Indian prime minister Narendra Modi is in the US after two years, and a lot has changed since his last visit. Back in September 2019, there was no Covid-19, Donald Trump was the president, and Modi was almost campaigning for him with the “abki baar, Trump sarkaar” (this time, Trump government) slogan.
Yesterday (Sept. 23). Modi met vice-president Kamala Harris and a host of executives from Fortune 500 companies like Qualcomm, First Solar, Adobe, General Atomic, the Blackstone Group. He also met Japanese prime minister Yoshihide Suga and Australia’s Scott Morrison.
The highlight of his three-day trip, though, is his meeting with US president Joe Biden.
On the agenda for Modi and Biden
Modi is in Washington on the US president’s invitation, and announced that they would “exchange views on areas of mutual interest.”
On the docket, according to Modi, is also a review of the India-US Comprehensive Global Strategic Partnership, a pact that he signed with Trump in February 2020. As part of the partnership, the two countries had pledged to “deepen defense and security cooperation” through shared technology, partnerships between defense industries, and training personnel.
The pact also includes shared and stable trade relations between India and the US, including their interests in the energy, nuclear power, and space exploration sectors.
Will Biden and Modi talk about tariffs?
The main bone of contention is the high tariffs that India imposed on goods and services imported from the US since 2018, an issue that remained unresolved despite Modi and Trump’s apparent camaraderie. Trump called Modi a “tough negotiator” when he visited India in February 2020.
Under the Biden administration tariffs have remained a sticky point. The US government in June announced a 25% retaliatory tariff hike for 26 items imported from India, in response to the Indian government’s digital services tax on American companies like Amazon, Facebook, and Google. For the moment, though, the US’s tariff hike has been put on hold till December.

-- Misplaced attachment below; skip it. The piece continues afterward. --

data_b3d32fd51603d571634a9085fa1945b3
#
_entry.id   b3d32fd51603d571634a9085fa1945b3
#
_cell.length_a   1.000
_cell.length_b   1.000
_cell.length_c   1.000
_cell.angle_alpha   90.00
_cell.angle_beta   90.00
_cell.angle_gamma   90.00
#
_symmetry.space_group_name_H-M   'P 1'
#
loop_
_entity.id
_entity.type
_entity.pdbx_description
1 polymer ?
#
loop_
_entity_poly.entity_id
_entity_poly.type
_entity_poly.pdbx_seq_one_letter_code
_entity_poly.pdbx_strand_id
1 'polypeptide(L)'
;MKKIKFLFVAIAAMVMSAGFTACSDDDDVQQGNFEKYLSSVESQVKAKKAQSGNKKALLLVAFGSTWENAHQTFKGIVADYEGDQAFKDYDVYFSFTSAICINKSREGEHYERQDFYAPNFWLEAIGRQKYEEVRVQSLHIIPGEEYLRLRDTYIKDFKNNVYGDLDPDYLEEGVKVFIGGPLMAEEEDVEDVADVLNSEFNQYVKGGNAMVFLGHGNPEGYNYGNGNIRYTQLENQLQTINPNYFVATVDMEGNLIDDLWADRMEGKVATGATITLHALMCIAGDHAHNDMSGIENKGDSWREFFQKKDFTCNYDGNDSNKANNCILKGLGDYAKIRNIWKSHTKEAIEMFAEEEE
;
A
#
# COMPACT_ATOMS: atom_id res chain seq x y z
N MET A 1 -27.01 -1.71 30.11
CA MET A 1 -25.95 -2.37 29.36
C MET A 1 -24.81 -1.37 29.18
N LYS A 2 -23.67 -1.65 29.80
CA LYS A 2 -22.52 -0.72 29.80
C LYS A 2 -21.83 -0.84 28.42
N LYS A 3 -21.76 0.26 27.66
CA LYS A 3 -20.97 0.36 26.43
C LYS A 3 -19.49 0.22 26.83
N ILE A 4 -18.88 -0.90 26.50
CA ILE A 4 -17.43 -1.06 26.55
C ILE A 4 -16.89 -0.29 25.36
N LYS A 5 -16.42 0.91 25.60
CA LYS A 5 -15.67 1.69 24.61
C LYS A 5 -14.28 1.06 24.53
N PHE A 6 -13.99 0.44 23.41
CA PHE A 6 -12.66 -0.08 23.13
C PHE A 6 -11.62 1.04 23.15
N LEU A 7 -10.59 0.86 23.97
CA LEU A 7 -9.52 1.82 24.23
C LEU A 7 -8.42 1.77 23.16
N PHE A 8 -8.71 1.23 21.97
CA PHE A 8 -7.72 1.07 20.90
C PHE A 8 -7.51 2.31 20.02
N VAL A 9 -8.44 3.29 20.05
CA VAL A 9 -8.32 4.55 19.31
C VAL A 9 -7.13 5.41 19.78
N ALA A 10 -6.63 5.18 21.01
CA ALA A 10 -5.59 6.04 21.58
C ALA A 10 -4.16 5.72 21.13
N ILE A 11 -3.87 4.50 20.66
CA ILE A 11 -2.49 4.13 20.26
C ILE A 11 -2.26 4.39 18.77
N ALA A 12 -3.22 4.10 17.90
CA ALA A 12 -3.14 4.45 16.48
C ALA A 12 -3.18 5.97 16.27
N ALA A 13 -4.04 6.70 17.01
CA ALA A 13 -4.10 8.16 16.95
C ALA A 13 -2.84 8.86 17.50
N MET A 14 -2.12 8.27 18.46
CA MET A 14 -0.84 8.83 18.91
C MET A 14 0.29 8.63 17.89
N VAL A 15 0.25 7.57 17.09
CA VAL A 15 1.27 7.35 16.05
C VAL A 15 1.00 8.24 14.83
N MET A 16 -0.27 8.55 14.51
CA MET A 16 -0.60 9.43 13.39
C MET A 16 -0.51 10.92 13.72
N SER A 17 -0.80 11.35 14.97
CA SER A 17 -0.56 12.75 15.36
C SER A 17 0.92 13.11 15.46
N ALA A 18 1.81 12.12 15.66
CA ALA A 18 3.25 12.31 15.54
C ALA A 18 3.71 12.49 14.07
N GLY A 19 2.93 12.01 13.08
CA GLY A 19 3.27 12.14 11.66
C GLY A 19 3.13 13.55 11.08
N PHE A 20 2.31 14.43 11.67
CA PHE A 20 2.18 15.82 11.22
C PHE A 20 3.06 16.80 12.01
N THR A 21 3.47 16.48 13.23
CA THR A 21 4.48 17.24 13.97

Modi and Biden are likely also going to discuss the Taliban’s takeover of Afghanistan. “We would undoubtedly discuss the need to see an end to radicalism, extremism, cross border terrorism, and the dismantling of global terrorist networks,” said foreign secretary Harsh Vardhan Shringla on Sept. 21.
The other key element of Modi’s visit is the Quad summit between India, Japan, Australia, and the US.
Australia and the US are also part of AUKUS, the new security alliance between the two countries and the UK. India, which is not a part of this alliance, says that there is no link between AUKUS and the Quad. The Indian government sees the Quad as a forum for discussing emerging technologies, Covid-19 pandemic relief, and maritime security, according to Shringla.
“AUKUS is a security alliance, Quad is a different group of countries working on a different vision…of the Indo Pacific as a free, open, transparent, inclusive region,” Shringla told reporters on Sept. 21. “In the same sentiment Malabar exercises [maritime operations involving Australia, India, Japan, US] are those that are done between different nations but has nothing to do with Quad.”